EU Commission selects Solar Foods for €5.2B hydrogen value chain project
Finnish foodtech company Solar Foods has been named as an Important Project of Common European Interest (IPCEI) by the European Commission.
The IPCEI project is a joint endeavour from thirteen EU member states – Austria, Belgium, Denmark, Finland, France, Greece, Italy, the Netherlands, Poland, Portugal, Slovakia, Spain and Sweden – to push forward the use of hydrogen as a resource throughout the bloc.
The IPCEI project’s aim is to support research and innovation related to the hydrogen value chain – including the construction of relevant infrastructure.
Member states involved in the project have committed to provide up to €5.2 billion in public funding to support 29 companies in a total of 35 projects. The public funding is expected to generate an additional €7 billion in private funding, according to the Commission.
Solar Foods is one of very few SMEs involved in the hydrogen projects. The company will operate as part of the ‘Hydrogen Applications in Industry’ stream of the IPCEI.
“The key to the hydrogen IPCEI entity is FID (first industrial deployment), the first industrial-scale implementation related to the production or use of hydrogen,” explained Solar Foods CEO and Co-Founder Pasi Vainikka.
The company, which began operations for its protein made from hydrogen found in the air in 2018, is currently building its first hydrogen fermentation factory in Vantaa, Finland. Vainikka says this will move the company forward into the all-important FID stage.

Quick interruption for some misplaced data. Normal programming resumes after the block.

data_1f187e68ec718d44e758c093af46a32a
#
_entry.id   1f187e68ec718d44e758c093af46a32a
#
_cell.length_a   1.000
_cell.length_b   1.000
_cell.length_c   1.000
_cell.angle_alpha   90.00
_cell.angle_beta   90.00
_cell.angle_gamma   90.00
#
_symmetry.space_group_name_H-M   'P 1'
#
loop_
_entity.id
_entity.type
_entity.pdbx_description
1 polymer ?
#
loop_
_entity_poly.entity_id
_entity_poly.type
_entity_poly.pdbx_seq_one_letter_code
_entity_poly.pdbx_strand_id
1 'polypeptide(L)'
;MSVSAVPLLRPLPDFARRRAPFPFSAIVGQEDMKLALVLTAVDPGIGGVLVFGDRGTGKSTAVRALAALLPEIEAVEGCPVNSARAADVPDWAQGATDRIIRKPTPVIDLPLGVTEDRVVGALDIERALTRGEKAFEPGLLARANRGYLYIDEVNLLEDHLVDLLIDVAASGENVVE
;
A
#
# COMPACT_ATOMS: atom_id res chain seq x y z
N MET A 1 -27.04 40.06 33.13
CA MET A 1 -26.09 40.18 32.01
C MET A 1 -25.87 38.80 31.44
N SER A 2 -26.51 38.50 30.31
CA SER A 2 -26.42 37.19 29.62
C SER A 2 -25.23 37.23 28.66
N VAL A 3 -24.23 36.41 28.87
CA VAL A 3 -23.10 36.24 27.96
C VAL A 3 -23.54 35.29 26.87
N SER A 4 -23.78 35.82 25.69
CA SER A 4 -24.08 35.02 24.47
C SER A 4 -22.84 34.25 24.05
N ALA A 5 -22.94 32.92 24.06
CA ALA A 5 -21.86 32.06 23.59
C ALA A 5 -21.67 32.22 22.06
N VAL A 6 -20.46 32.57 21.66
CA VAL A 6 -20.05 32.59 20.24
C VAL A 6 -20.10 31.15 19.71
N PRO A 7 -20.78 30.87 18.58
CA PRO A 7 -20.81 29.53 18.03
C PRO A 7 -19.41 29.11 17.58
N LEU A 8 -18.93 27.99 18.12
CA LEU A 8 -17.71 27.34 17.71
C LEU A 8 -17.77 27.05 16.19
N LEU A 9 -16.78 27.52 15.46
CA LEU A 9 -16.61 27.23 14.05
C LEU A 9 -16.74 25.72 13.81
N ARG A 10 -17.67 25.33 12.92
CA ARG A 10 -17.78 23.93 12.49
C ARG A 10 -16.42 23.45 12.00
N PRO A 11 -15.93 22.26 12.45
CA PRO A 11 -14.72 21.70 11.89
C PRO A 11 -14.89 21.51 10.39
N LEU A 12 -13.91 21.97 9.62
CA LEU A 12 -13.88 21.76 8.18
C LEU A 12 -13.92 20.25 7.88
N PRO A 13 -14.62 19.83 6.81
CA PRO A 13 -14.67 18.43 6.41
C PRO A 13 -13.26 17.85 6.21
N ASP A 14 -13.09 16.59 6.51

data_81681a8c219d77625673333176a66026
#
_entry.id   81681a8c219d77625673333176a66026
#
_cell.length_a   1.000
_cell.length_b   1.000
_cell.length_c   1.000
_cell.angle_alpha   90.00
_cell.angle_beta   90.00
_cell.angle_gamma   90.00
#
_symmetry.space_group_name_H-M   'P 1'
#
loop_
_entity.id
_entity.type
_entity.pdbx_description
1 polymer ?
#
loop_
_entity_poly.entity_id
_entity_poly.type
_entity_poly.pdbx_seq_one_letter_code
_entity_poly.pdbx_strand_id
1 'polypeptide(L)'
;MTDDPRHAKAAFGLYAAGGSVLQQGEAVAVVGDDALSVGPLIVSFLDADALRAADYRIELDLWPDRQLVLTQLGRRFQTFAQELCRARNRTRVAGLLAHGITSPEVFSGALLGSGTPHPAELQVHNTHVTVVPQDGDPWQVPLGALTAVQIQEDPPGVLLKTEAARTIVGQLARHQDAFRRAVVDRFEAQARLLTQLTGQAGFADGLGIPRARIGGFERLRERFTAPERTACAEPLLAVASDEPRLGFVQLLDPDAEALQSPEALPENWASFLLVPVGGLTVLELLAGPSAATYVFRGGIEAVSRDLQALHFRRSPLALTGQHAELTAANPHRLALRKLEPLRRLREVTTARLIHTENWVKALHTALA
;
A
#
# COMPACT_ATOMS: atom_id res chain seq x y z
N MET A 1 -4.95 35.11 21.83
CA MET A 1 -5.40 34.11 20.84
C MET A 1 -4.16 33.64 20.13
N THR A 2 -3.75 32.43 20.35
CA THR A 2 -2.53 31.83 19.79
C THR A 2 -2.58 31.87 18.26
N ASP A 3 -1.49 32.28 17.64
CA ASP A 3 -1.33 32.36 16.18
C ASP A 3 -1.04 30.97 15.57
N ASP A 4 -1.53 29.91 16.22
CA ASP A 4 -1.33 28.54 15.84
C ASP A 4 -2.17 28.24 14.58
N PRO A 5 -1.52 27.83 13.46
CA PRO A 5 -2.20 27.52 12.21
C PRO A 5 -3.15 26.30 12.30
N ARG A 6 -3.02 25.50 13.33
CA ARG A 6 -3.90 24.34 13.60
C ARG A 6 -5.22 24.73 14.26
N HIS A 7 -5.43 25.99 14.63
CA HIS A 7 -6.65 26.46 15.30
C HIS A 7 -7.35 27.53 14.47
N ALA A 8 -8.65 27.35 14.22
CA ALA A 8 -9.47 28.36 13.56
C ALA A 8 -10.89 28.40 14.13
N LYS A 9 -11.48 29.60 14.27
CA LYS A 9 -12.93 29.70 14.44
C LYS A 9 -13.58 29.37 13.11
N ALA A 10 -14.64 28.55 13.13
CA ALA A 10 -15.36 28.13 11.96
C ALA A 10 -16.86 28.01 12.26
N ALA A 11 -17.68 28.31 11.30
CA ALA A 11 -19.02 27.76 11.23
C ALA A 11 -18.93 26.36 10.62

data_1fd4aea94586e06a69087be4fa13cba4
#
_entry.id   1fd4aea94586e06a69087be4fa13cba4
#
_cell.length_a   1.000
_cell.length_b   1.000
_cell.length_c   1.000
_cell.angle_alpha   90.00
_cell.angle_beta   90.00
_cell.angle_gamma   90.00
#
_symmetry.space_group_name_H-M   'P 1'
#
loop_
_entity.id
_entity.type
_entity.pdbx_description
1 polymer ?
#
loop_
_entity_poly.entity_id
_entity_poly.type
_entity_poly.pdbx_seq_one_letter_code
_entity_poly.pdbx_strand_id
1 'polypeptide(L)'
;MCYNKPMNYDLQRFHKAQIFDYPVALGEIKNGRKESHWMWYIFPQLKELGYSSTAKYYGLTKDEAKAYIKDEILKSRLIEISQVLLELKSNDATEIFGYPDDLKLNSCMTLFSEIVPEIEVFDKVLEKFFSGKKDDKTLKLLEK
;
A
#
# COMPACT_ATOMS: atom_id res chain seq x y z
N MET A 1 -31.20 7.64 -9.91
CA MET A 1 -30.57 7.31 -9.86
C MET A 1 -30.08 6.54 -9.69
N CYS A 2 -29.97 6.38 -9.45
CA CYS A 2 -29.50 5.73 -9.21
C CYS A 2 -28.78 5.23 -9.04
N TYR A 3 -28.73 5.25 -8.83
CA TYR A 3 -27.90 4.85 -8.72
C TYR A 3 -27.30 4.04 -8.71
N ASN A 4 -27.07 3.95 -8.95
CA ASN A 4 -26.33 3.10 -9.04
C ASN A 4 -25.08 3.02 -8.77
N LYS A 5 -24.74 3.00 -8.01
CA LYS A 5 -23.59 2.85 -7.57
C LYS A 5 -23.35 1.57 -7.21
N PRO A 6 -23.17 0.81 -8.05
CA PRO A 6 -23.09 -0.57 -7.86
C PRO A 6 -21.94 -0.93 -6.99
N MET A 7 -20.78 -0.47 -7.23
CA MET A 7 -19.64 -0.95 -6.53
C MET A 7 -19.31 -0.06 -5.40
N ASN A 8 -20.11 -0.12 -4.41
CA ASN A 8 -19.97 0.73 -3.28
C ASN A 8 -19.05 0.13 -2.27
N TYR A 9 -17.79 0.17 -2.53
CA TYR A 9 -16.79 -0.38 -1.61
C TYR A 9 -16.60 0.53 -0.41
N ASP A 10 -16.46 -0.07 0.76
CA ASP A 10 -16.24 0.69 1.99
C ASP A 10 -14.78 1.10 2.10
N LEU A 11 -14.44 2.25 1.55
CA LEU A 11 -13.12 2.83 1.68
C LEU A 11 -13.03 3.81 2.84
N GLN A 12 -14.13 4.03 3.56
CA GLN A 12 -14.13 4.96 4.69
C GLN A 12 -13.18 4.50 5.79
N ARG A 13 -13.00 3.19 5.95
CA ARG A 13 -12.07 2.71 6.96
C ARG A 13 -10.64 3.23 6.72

“Public support for the green transition is particularly important because environmental technology involves large and long-term investments,” added Vainikka.
“In this case, the question is how to implement the first one. We are very happy that the European Union builds bridges with IPCEI to help the world over the valley of death in the ongoing climate crisis and ultimately fund a better tomorrow.”
Several projects under the IPCEI umbrella are expected to be implemented in the near future, the Commission said.
“Various large-scale electrolysers [are] expected to be operational by 2024-2026 and many of the innovative technologies deployed by 2026-2027,” said the European Commission in a statement. “The completion of the overall project is planned for 2036, with timelines varying in function of the project and the companies involved.”
Speaking on the IPCEI, EU President Ursula von der Leyen said: “Hydrogen can be a game changer for Europe. It is key in diversifying our energy sources and helping us reduce our dependency on Russian gas.
“And we will also increase our financial participation in Important Projects of Common European Interest. This will help enabling breakthrough innovation and positive spill-overs for all of the EU economy and help power the economy of the future.”